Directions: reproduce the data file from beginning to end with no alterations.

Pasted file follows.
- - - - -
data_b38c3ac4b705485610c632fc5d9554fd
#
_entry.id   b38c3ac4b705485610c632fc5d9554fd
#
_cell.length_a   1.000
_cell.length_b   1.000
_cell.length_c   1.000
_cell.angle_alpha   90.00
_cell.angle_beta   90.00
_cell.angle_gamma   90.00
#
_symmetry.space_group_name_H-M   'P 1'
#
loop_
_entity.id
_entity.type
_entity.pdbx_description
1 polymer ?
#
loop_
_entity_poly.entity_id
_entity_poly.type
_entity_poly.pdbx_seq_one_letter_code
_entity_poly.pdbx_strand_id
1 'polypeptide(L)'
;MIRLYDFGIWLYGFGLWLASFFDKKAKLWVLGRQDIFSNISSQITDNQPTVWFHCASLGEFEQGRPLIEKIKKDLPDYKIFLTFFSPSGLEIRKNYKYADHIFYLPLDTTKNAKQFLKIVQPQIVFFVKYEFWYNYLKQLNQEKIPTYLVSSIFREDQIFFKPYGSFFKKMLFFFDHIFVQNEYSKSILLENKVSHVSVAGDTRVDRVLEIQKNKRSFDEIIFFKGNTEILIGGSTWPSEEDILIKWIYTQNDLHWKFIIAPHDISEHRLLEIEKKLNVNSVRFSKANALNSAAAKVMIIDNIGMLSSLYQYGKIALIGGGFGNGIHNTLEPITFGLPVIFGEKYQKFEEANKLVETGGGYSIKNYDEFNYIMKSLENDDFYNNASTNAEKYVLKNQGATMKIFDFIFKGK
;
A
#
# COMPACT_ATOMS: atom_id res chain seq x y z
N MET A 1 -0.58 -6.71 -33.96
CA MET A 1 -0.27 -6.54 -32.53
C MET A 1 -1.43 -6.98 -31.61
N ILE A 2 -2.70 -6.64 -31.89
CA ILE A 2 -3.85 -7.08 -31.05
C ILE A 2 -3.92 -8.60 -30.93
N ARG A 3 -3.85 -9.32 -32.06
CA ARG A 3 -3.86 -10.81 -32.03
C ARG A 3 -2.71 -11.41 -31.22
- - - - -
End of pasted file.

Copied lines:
data_b38c3ac4b705485610c632fc5d9554fd
#
_entry.id   b38c3ac4b705485610c632fc5d9554fd
#
_cell.length_a   1.000
_cell.length_b   1.000
_cell.length_c   1.000
_cell.angle_alpha   90.00
_cell.angle_beta   90.00
_cell.angle_gamma   90.00
#
_symmetry.space_group_name_H-M   'P 1'
#
loop_
_entity.id
_entity.type
_entity.pdbx_description
1 polymer ?
#
loop_
_entity_poly.entity_id
_entity_poly.type
_entity_poly.pdbx_seq_one_letter_code
_entity_poly.pdbx_strand_id
1 'polypeptide(L)'
;MIRLYDFGIWLYGFGLWLASFFDKKAKLWVLGRQDIFSNISSQITDNQPTVWFHCASLGEFEQGRPLIEKIKKDLPDYKIFLTFFSPSGLEIRKNYKYADHIFYLPLDTTKNAKQFLKIVQPQIVFFVKYEFWYNYLKQLNQEKIPTYLVSSIFREDQIFFKPYGSFFKKMLFFFDHIFVQNEYSKSILLENKVSHVSVAGDTRVDRVLEIQKNKRSFDEIIFFKGNTEILIGGSTWPSEEDILIKWIYTQNDLHWKFIIAPHDISEHRLLEIEKKLNVNSVRFSKANALNSAAAKVMIIDNIGMLSSLYQYGKIALIGGGFGNGIHNTLEPITFGLPVIFGEKYQKFEEANKLVETGGGYSIKNYDEFNYIMKSLENDDFYNNASTNAEKYVLKNQGATMKIFDFIFKGK
;
A
#
# COMPACT_ATOMS: atom_id res chain seq x y z
N MET A 1 -0.58 -6.71 -33.96
CA MET A 1 -0.27 -6.54 -32.53
C MET A 1 -1.43 -6.98 -31.61
N ILE A 2 -2.70 -6.64 -31.89
CA ILE A 2 -3.85 -7.08 -31.05
C ILE A 2 -3.92 -8.60 -30.93
N ARG A 3 -3.85 -9.32 -32.06
CA ARG A 3 -3.86 -10.81 -32.03
C ARG A 3 -2.71 -11.41 -31.22